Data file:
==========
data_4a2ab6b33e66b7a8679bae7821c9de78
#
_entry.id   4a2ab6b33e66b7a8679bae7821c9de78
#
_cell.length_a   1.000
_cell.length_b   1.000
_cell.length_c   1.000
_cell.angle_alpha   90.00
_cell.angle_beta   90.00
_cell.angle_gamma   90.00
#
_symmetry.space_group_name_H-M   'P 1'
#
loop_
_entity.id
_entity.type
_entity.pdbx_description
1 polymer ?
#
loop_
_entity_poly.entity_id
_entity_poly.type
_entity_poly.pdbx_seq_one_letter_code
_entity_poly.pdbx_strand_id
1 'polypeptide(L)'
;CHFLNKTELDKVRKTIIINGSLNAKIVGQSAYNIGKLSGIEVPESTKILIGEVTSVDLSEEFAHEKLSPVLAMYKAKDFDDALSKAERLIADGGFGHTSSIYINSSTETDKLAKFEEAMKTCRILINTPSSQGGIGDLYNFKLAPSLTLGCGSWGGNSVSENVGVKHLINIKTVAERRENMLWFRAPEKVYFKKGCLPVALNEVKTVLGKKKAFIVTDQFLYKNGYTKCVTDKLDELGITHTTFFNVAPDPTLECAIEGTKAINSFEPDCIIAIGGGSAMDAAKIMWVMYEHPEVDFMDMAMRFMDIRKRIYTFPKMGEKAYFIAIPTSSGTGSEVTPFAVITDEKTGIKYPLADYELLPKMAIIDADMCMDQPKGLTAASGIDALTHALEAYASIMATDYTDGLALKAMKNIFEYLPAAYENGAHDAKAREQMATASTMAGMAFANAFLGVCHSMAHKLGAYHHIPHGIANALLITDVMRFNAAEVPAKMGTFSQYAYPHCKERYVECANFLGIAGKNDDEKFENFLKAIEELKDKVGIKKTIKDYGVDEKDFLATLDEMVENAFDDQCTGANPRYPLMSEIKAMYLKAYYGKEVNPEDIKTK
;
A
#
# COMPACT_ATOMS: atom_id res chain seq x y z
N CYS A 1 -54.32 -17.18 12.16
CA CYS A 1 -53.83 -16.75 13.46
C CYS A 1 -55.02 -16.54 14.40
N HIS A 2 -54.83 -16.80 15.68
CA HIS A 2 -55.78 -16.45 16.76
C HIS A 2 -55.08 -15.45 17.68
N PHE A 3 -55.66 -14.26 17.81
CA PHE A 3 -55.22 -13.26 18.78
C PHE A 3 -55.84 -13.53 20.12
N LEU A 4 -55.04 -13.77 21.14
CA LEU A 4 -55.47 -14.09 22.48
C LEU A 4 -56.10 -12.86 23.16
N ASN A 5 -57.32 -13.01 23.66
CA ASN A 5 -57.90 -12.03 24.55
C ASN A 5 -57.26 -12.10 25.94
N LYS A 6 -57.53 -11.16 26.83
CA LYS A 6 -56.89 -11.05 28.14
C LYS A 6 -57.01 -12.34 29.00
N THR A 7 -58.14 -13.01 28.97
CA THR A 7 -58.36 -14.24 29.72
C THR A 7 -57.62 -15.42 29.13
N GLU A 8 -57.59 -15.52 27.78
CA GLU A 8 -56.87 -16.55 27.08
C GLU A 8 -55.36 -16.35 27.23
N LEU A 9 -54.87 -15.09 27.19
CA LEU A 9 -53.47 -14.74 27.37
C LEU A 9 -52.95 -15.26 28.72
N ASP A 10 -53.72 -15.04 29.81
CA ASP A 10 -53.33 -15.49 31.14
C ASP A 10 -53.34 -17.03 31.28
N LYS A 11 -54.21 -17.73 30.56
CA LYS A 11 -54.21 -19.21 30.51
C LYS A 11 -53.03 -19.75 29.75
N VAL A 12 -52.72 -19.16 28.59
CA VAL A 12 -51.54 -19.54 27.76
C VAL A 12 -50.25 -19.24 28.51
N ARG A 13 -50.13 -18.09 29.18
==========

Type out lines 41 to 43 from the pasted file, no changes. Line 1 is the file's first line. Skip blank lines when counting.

CA LEU A 4 -55.47 -14.09 22.48
C LEU A 4 -56.10 -12.86 23.16
N ASN A 5 -57.32 -13.01 23.66